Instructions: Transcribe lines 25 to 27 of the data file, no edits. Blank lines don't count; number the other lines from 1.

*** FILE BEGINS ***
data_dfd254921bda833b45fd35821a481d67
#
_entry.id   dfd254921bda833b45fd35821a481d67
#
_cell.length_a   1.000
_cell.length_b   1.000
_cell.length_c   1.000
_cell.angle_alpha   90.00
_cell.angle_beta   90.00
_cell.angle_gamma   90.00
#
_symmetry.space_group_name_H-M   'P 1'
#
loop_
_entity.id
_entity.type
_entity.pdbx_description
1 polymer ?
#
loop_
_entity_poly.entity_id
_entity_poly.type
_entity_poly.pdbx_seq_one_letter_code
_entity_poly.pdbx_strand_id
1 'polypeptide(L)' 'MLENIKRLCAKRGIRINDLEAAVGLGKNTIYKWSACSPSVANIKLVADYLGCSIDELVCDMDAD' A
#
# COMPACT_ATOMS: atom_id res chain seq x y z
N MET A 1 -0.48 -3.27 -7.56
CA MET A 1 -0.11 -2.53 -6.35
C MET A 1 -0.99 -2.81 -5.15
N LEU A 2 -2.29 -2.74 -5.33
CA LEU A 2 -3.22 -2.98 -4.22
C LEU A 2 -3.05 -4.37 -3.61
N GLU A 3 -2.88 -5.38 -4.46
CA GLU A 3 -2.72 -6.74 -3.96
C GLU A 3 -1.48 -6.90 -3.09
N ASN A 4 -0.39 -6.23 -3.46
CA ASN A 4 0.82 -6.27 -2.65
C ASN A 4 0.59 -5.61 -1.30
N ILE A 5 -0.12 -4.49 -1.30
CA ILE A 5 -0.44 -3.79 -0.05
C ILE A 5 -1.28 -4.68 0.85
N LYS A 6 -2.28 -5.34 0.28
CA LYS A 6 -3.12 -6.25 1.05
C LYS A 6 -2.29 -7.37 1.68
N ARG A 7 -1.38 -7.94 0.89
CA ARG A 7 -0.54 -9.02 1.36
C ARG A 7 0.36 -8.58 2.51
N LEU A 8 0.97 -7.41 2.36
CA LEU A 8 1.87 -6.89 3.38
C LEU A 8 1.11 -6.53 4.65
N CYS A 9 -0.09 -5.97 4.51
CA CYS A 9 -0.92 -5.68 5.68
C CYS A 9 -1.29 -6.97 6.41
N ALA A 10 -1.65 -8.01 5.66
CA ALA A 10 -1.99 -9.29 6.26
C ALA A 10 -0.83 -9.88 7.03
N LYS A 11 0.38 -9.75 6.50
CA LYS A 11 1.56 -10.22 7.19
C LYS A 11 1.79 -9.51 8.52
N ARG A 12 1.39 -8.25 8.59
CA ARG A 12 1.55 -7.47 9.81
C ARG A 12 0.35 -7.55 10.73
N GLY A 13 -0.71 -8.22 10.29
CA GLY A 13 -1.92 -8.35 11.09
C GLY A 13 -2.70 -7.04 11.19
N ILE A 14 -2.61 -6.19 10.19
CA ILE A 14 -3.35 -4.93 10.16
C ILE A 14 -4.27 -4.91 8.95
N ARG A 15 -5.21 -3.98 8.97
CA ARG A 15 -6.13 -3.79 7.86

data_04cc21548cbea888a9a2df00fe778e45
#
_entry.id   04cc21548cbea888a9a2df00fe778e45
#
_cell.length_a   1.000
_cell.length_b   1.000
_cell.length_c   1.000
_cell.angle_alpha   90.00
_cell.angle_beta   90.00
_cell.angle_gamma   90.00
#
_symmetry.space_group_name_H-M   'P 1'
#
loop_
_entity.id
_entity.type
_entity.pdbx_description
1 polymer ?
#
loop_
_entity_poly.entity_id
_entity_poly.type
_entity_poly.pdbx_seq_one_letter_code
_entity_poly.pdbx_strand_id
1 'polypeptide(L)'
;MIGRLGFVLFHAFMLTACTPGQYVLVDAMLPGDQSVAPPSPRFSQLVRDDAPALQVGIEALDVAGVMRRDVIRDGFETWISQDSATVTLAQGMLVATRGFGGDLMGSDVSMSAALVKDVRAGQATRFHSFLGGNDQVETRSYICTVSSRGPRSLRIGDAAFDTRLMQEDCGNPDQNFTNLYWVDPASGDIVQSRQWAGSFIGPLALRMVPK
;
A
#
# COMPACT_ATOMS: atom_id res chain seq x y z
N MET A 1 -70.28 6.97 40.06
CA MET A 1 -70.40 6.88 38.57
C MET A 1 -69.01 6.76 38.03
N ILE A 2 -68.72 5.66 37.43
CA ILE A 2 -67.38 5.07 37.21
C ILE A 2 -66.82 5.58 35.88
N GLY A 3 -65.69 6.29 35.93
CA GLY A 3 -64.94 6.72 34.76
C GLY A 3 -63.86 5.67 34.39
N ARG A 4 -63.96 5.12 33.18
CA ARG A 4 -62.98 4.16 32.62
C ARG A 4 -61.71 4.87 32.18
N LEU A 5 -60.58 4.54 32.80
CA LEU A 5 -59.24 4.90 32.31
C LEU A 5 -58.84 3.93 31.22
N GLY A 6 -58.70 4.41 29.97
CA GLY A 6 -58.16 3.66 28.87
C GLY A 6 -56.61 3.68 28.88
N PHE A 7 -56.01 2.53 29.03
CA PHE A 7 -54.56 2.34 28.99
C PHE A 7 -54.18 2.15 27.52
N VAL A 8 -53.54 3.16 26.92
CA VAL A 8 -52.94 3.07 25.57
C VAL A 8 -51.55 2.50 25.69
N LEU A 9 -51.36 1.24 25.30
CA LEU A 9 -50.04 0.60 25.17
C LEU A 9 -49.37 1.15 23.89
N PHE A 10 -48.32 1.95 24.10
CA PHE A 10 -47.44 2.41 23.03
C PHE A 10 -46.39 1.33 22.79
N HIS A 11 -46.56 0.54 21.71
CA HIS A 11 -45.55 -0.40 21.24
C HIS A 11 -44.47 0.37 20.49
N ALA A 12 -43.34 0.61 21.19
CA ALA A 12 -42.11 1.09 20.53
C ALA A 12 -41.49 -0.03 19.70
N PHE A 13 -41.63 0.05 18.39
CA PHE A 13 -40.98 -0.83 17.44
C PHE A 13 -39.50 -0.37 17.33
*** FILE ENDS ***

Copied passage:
1 'polypeptide(L)' 'MLENIKRLCAKRGIRINDLEAAVGLGKNTIYKWSACSPSVANIKLVADYLGCSIDELVCDMDAD' A
#
# COMPACT_ATOMS: atom_id res chain seq x y z